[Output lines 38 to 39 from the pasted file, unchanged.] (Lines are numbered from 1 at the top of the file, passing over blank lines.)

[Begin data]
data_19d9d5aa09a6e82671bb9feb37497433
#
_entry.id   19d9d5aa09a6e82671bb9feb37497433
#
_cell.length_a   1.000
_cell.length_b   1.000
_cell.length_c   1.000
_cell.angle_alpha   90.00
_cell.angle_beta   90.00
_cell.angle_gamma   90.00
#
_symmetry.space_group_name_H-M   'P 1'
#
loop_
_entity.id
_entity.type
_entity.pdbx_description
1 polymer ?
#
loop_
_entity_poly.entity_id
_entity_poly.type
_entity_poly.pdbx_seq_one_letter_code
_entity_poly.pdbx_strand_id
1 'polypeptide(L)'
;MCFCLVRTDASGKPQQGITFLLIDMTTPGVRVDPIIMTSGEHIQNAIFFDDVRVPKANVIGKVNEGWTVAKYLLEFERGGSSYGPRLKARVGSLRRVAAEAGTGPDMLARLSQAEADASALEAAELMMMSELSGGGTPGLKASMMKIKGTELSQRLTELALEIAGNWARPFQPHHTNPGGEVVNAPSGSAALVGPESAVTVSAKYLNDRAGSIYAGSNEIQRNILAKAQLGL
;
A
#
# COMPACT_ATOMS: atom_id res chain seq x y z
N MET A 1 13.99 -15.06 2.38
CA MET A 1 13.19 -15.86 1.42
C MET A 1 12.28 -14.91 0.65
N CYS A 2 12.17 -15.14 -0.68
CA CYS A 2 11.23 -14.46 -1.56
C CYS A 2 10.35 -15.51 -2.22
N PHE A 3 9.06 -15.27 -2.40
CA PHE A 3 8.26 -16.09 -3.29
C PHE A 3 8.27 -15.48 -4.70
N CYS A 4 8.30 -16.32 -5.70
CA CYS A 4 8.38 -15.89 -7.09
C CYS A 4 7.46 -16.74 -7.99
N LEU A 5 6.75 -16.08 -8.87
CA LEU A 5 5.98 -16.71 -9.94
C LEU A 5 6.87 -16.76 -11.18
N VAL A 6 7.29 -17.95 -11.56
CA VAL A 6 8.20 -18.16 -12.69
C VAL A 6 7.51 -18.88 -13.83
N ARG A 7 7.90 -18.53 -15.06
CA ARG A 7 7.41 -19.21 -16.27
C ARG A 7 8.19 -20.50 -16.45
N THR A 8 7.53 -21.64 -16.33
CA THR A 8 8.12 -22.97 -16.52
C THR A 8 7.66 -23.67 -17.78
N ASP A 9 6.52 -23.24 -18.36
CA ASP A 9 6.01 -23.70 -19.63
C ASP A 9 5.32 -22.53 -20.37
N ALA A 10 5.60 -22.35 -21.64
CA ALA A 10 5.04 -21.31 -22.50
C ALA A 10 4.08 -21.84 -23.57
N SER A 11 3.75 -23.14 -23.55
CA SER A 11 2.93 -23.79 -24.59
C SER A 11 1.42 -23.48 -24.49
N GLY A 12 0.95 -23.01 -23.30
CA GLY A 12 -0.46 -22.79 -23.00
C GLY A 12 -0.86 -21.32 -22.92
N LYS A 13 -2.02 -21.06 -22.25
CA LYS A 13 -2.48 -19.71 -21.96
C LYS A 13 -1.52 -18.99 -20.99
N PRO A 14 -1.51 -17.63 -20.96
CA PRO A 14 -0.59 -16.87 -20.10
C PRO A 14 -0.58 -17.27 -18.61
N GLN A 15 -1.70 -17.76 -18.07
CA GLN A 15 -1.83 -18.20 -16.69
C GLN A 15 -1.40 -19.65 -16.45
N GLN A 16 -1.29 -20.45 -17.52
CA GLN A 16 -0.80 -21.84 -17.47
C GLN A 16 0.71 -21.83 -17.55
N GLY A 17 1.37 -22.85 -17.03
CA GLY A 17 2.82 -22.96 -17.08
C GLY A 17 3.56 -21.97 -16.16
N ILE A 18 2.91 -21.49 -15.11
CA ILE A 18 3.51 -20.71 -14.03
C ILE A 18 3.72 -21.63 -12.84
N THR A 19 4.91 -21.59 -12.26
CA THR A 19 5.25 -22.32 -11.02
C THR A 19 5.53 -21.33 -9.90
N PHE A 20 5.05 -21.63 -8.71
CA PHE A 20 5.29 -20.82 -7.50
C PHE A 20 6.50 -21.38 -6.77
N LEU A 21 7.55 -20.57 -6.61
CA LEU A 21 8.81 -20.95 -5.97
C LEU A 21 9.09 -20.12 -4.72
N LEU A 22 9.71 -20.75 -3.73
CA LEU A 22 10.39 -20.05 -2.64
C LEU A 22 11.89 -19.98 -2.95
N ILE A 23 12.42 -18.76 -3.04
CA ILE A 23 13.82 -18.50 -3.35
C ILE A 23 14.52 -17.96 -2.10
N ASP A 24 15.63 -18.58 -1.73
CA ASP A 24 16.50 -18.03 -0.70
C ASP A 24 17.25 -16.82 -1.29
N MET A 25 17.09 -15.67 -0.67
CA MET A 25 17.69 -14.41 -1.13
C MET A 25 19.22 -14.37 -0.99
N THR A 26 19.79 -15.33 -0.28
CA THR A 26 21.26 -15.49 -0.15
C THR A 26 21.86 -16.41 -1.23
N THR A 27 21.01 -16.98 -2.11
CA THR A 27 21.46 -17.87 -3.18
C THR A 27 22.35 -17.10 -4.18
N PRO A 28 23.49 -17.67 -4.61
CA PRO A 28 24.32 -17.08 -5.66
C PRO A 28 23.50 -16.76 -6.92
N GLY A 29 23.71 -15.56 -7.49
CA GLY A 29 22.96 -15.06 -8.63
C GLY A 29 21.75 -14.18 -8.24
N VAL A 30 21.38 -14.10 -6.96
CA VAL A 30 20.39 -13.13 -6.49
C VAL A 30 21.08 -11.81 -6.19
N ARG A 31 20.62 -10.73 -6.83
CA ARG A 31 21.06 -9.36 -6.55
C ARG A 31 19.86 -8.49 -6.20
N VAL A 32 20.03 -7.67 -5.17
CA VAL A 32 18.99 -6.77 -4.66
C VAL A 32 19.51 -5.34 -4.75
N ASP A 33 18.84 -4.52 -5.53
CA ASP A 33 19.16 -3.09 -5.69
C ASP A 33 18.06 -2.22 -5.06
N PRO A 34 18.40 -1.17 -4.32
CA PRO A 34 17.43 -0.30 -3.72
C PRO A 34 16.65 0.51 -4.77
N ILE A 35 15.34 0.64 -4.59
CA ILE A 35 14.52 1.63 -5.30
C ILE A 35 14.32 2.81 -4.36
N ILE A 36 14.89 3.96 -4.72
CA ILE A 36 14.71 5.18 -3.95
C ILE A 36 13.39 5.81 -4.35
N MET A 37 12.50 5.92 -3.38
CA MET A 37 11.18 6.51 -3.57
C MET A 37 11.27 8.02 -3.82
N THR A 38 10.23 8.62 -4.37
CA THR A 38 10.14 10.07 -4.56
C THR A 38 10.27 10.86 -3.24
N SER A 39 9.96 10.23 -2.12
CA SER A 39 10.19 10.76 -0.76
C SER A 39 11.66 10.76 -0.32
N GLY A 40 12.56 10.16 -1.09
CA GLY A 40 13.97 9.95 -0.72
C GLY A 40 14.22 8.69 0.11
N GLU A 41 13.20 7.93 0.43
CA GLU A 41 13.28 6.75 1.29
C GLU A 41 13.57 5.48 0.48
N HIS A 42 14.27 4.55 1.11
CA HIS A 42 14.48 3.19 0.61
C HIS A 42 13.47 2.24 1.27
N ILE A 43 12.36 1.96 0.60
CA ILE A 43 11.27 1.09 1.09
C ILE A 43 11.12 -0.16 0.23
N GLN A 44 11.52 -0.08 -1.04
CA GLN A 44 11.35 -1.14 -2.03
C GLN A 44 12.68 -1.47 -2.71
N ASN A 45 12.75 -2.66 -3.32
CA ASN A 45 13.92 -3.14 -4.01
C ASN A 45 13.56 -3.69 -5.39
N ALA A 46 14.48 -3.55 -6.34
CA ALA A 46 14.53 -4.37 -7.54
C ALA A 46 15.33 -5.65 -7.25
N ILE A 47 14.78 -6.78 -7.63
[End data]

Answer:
CA PHE A 3 8.26 -16.09 -3.29
C PHE A 3 8.27 -15.48 -4.70